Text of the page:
This section enumerates bits of poor fit and finish. Some of these issues look like bugs/poor implementation of good ideas. Some of them look like more serious design choice issues. For each I’ll try to explain my concern and tie it to one of the themes from above.
Close, Minimize, Dock or whatever
When you have several windows up in the beta, you will be faced with a lovely selection of icons to dismiss a window. Some things have tiny little circular (x) tags. Some have more traditional boxed [x] elements. Some have little “_” elements which minimize them. Two almost identical items, the Conversation float and the chat history share the same element, but use totally different hiding mechanisms, and require a different way to restore them. Ctrl-p brings UP the preferences tab. Ctrl-h beings up (and minimizes) the local chat history. NOTHING on the keyboard seems to bring up the conversation floater. Some things are dismissed within the right hand dock by little top arrow clicks. The History chat adds to the mix by having a special little down arrow icon which redocks it onto the bottom text input area.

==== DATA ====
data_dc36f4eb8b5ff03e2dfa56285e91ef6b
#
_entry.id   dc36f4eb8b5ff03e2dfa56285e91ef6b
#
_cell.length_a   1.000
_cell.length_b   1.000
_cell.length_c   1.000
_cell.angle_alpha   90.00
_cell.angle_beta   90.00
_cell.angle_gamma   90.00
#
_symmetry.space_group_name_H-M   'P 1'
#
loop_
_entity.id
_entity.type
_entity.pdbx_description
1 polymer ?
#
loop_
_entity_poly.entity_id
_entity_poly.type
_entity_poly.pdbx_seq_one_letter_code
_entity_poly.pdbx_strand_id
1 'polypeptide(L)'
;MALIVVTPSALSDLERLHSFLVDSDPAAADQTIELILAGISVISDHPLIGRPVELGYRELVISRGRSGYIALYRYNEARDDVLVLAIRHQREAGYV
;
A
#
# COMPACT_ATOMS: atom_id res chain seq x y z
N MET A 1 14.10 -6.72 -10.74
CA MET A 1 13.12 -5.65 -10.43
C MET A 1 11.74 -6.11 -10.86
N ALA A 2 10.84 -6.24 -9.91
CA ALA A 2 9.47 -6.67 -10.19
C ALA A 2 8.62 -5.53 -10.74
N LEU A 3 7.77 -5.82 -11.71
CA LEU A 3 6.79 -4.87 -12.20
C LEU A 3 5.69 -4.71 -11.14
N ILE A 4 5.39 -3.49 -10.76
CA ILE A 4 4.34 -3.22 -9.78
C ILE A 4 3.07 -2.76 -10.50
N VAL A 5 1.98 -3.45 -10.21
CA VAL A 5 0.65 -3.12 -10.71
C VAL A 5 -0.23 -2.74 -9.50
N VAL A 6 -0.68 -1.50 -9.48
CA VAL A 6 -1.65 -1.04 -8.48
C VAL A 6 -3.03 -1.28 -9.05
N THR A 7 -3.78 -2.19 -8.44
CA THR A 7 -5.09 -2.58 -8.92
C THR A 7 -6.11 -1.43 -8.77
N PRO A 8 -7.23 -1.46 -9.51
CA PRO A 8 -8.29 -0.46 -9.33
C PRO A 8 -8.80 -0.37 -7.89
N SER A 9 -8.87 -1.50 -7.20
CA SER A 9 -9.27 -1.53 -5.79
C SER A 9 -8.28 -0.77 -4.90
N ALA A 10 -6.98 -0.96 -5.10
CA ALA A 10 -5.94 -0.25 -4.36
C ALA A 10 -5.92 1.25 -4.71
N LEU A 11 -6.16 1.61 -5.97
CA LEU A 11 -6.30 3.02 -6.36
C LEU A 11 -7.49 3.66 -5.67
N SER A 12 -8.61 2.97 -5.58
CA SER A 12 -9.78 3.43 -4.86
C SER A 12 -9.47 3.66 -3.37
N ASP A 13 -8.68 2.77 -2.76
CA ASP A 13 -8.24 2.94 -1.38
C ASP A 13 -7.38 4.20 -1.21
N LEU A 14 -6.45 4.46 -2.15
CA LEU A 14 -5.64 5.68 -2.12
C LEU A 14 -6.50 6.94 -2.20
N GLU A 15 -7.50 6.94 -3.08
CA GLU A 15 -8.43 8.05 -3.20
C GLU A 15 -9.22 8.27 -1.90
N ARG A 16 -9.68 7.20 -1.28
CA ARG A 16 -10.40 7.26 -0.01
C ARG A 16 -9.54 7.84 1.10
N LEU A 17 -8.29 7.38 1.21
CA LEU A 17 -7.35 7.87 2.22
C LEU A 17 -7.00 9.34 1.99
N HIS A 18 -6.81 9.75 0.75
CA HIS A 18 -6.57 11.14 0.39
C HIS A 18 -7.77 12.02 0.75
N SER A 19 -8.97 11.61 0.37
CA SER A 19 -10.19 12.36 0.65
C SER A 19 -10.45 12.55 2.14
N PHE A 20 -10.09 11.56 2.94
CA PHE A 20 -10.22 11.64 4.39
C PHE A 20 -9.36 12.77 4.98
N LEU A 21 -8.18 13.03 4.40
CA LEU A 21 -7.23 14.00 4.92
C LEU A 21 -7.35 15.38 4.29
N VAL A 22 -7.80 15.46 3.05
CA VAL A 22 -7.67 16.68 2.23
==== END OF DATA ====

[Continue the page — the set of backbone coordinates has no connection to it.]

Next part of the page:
This hodge podge is inconsistent. Users can’t learn what to look for, because the answer is different in most of the dialogs. User’s can’t develop a consistent expectation for keystrokes which bring windows up and down, because the answer is different for each type of dialog.
Cog or Plus or “advanced” or “right click” or…”More>>>” or “>>>”
The beta viewer has at least four ways and places to tweak things. A bunch of elements have little tiny “*” cogs on them. They show up at the bottom of the volume slider, the bottom of various bits of the right hand dock, and in the edit floaters at various times. They also can be found on the Inventory Floater. A number of elements have “+” icons which expose more functon. Some elements respond to right (context) clicks. In the graphic’s bit of the preferences profile we come across the “Advanced” button which exposes all the graphics tweakery which used to be revealed by clicking “custom” . This is dead next to the “hardware” button which pops up a seperate little floater.